Article 11 of the Constitution of the Islamic Republic of Pakistan states that children under the age of fourteen are not permitted to work in factories, mines, or other hazardous jobs. Due to the crucial role education plays in eradicating child labour, Article 25-A was added to the Constitution under the 18th Constitutional Amendment 2010, requiring that the state provide free and compulsory education to all children aged five to sixteen. In order to control and combat child labor, education is one of the most effective methods.

In addition, the Employment of Children Act 1991 and Rules 1995, as well as the Children (Pledging) of Labour Act and Employment of Children Rules, have been implemented in order to curb this practice.



Domestic workers work in or for another person’s home. An individual must be engaged in domestic work within an employment relationship in order to qualify as a domestic worker. There is no specific law in Pakistan for the rights of domestic workers, but ILO’s new convention provides them.


According to the new convention, domestic workers must be provided with basic/fundamental rights on par with all other workers. Furthermore, it requires:

  • Written contracts inform domestic workers of their employment conditions in an understandable manner.
  • There are provisions for overtime compensation, periods of daily and weekly rest, and annual paid leave for domestic workers, who work only normal hours (which are 48 hours a week in Pakistan).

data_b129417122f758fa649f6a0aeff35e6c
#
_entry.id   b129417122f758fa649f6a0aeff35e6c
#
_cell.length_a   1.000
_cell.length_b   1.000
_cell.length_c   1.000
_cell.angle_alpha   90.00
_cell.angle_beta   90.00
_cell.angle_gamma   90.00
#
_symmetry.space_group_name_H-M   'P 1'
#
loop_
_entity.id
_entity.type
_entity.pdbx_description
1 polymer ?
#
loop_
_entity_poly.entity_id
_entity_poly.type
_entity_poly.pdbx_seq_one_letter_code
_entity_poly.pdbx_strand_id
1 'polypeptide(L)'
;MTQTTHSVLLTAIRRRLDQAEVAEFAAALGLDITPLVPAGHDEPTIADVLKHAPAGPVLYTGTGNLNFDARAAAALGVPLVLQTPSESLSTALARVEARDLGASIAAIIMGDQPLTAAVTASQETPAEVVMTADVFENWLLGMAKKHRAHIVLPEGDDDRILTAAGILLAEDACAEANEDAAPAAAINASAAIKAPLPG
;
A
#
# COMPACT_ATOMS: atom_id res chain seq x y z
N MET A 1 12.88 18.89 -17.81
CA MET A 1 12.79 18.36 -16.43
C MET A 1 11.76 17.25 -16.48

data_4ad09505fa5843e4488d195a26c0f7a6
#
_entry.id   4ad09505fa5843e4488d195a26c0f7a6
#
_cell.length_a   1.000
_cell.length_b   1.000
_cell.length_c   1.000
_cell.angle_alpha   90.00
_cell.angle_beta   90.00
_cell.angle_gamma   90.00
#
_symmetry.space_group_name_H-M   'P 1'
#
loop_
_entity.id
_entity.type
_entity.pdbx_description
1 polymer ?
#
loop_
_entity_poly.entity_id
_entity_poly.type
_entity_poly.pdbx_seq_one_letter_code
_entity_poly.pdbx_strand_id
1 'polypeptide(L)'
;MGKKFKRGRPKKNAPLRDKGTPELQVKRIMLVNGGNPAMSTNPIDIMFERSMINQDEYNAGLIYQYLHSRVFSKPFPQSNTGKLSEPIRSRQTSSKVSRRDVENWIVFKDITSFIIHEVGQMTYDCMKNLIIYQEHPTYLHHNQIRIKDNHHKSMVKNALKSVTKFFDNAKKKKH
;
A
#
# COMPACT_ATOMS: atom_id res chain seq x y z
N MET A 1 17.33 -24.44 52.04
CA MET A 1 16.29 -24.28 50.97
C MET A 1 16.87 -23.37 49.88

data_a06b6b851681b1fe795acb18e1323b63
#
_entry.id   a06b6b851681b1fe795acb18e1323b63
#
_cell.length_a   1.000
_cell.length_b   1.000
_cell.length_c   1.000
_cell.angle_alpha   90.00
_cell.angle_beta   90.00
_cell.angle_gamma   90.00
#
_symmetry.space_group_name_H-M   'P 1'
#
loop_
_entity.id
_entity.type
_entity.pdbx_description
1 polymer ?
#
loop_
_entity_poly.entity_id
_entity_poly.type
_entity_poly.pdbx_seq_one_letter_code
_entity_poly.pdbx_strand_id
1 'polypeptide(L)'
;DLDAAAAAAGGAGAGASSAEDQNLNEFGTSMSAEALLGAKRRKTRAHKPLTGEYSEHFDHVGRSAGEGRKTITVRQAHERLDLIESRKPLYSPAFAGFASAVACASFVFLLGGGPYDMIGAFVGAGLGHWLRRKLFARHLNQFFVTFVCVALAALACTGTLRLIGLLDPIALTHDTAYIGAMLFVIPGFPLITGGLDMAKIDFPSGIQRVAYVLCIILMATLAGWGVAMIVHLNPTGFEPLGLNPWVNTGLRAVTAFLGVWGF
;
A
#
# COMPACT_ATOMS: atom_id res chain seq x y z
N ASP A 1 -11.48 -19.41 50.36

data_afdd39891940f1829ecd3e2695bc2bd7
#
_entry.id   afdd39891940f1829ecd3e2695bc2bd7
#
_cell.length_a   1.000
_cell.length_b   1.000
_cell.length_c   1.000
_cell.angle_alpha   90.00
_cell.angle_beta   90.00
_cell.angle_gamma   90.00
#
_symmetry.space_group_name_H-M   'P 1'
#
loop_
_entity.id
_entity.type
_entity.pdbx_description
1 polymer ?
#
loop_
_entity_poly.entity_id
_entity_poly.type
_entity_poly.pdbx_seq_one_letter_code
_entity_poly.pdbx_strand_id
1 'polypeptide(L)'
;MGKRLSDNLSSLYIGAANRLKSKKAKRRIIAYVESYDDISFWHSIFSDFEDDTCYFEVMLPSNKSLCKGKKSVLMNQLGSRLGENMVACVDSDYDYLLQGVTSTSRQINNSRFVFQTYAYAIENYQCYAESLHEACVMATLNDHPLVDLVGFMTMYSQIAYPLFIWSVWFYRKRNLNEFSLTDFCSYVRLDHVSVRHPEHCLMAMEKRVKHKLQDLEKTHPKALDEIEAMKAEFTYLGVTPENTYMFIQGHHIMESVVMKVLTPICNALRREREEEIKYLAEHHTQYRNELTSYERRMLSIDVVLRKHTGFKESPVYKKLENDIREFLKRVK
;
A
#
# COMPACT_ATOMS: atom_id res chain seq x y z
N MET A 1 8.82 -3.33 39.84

• A country’s minimum age and minimum wage regulations are adhered to.
  • Only a limited portion of wages may be paid in kind. Wages are to be paid in cash.



According to section 15 of the West Pakistan Minimum Wage Rules, 1962, wages will be fixed based on the principle of equal remuneration for equal work. The federal government is working on a draft of a Provincial law on anti-discrimination, which can be adopted by the Provincial Legislative assemblies since there is no specific law in the country dealing with equal remuneration.


According to Article 27 of the Constitution, “No citizen otherwise qualified for appointment in the service of Pakistan shall be discriminated against in respect of any such appointment solely on the basis of race, religion, caste, sex, residence or place of birth.”. Public sector jobs are the focus of this article. There is no similar provision for non-discrimination in the private sector.